4.0/5.0

s
SwordmaidenofTruth
Apr 26, 2014

Several hundred years after the Mistborn trilogy, The Alloy of Law takes place in the same land that its preceeding series did, but with a whole new twist. There are now guns, trains, Twinborn, no Mistborn, and aluminum bullets resistant to Coinshot's manipulations. It had a cowboy feel, with shoot-outs and the ghost-town-like Roughs. Less complex than Sanderon's othe books, The Alloy still boasts some high-action scenes and the same realization that there is much more at play than the obvious problem. The ending was disappointing — I thought that since it was a novel, the ending would be satisfying and conclusive, but it was anything but. My biggest problem was the language — to much swearing (primarily the d-word) — and some vulgar comments by Wayne, one of the main characters. However, I enjoyed journeying back to the world of Allomancers and seeing how they work with more technology. Still a good read, but for mature people.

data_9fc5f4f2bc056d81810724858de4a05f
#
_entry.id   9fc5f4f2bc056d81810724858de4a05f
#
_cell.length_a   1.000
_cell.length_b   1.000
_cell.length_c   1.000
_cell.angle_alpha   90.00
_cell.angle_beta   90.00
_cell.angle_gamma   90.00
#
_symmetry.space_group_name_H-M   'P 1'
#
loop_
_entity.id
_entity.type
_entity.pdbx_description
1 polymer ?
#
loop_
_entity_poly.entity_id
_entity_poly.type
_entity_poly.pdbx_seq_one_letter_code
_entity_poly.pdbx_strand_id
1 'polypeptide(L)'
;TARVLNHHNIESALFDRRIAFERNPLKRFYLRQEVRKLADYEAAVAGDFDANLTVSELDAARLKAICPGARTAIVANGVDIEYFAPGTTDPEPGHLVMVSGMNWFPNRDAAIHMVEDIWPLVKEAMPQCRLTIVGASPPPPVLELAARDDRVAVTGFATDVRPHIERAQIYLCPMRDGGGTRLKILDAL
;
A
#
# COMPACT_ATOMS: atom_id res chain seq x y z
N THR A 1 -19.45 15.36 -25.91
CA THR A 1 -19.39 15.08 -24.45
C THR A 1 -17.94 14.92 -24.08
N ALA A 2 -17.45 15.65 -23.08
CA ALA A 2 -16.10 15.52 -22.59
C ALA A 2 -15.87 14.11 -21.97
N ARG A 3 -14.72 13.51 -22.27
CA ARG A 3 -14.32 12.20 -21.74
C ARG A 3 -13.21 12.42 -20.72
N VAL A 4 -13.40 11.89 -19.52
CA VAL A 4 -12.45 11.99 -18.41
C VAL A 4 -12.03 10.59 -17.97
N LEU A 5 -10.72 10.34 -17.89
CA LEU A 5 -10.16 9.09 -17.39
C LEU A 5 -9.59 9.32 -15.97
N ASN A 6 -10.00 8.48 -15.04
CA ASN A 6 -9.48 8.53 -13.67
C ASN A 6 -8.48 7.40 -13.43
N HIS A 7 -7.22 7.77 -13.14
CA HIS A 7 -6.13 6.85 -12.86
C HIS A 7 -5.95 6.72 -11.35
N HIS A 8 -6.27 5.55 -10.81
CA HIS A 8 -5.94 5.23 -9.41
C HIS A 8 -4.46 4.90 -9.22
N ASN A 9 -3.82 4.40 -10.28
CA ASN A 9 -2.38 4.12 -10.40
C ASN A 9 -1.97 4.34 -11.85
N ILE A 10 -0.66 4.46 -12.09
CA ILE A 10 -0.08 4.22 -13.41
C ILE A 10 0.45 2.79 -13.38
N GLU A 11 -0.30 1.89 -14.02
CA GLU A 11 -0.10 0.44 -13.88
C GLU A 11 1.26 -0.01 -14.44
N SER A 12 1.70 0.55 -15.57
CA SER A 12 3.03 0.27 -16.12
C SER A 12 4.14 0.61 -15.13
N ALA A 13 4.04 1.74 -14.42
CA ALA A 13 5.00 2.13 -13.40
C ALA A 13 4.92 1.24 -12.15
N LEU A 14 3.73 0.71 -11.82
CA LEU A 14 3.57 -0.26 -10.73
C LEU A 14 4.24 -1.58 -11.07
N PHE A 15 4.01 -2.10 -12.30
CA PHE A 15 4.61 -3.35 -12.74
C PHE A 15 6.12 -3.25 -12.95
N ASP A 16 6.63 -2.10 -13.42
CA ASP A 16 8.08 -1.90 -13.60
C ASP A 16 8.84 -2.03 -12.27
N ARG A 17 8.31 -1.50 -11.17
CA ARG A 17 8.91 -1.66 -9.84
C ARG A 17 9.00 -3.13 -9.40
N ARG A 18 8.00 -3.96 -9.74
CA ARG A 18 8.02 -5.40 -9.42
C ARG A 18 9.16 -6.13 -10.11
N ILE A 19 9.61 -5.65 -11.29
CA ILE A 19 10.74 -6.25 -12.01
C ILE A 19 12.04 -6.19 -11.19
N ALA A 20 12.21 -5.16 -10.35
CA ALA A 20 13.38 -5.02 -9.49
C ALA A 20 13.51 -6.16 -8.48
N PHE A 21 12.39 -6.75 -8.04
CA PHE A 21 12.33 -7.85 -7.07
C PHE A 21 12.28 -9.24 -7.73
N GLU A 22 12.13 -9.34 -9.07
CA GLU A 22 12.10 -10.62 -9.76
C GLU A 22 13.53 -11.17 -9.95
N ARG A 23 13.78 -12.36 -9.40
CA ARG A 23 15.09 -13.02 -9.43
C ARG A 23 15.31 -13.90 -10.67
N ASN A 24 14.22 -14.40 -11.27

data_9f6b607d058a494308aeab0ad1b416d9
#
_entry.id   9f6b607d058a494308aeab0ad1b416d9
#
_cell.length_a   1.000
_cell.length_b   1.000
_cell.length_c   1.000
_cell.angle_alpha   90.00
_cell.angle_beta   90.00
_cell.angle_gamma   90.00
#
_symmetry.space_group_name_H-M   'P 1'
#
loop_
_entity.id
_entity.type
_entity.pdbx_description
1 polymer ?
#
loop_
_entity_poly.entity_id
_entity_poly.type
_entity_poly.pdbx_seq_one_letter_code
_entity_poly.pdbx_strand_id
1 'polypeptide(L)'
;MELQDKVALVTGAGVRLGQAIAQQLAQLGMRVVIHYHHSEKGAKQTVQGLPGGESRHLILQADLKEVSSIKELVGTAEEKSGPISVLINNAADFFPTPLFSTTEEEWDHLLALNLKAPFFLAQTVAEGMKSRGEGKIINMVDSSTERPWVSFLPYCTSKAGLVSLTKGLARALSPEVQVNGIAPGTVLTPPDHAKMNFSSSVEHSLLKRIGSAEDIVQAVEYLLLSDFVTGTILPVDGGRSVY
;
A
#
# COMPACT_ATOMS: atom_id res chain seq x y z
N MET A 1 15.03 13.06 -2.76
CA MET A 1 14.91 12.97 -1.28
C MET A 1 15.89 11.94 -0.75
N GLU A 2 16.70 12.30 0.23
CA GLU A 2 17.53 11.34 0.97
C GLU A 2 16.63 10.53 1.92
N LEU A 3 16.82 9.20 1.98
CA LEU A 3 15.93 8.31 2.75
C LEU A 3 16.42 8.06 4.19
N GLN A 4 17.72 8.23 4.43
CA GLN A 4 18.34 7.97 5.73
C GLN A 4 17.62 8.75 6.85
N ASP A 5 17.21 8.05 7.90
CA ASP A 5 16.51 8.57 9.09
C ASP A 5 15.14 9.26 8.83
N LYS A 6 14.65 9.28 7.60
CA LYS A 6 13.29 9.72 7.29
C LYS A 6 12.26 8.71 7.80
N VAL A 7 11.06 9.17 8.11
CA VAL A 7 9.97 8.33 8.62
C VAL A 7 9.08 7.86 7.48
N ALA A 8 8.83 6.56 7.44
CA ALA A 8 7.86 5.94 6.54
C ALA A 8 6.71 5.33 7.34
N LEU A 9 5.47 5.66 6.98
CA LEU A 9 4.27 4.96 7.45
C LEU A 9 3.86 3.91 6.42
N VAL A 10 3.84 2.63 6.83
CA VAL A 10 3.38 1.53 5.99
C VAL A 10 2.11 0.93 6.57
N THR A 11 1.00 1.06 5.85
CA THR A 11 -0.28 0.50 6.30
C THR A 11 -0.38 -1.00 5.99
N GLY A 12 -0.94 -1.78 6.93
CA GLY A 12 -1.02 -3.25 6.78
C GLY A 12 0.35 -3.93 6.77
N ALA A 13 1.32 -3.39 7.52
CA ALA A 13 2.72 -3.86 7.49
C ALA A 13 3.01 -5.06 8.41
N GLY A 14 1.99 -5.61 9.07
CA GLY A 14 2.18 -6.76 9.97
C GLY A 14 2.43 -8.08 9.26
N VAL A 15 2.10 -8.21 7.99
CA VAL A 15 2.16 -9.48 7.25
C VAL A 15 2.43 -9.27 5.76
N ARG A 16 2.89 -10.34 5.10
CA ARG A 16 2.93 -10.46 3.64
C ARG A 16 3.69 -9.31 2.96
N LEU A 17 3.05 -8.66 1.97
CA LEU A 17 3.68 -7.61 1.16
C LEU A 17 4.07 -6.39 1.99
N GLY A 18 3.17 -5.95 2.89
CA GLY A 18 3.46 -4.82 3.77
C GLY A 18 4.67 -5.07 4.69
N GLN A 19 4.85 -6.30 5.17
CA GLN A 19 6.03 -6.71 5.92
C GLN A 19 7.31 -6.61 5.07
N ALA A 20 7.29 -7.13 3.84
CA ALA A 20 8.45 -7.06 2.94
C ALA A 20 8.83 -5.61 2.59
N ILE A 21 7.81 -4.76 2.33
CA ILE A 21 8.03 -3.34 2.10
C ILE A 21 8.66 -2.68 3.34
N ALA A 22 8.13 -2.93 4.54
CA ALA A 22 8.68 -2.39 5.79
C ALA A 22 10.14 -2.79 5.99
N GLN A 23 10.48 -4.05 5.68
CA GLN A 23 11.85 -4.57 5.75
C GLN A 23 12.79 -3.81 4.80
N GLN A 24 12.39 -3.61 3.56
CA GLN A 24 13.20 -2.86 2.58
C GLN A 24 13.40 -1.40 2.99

g
gentle_ion
Mar 14, 2014

I checked the author's name, twice. I couldn't believe that Brandon Sanderson, THE Brandon Sanderson had written this piece of dreck. It reads like a badly written Harlequin Romance. Sci-fi/fantasy chick-lit..... Give it a miss.....this is not BS at his best. Try "The Way of Kings"....much, much better.

o
Oddoneout
Oct 05, 2013

I love how he took a concept we ave already seen and put an evolutionary like twist into it. Brilliant - also on a side note I love what the "Old Imperial" way of speaking is. Truly another great read by Brandon Sanderson!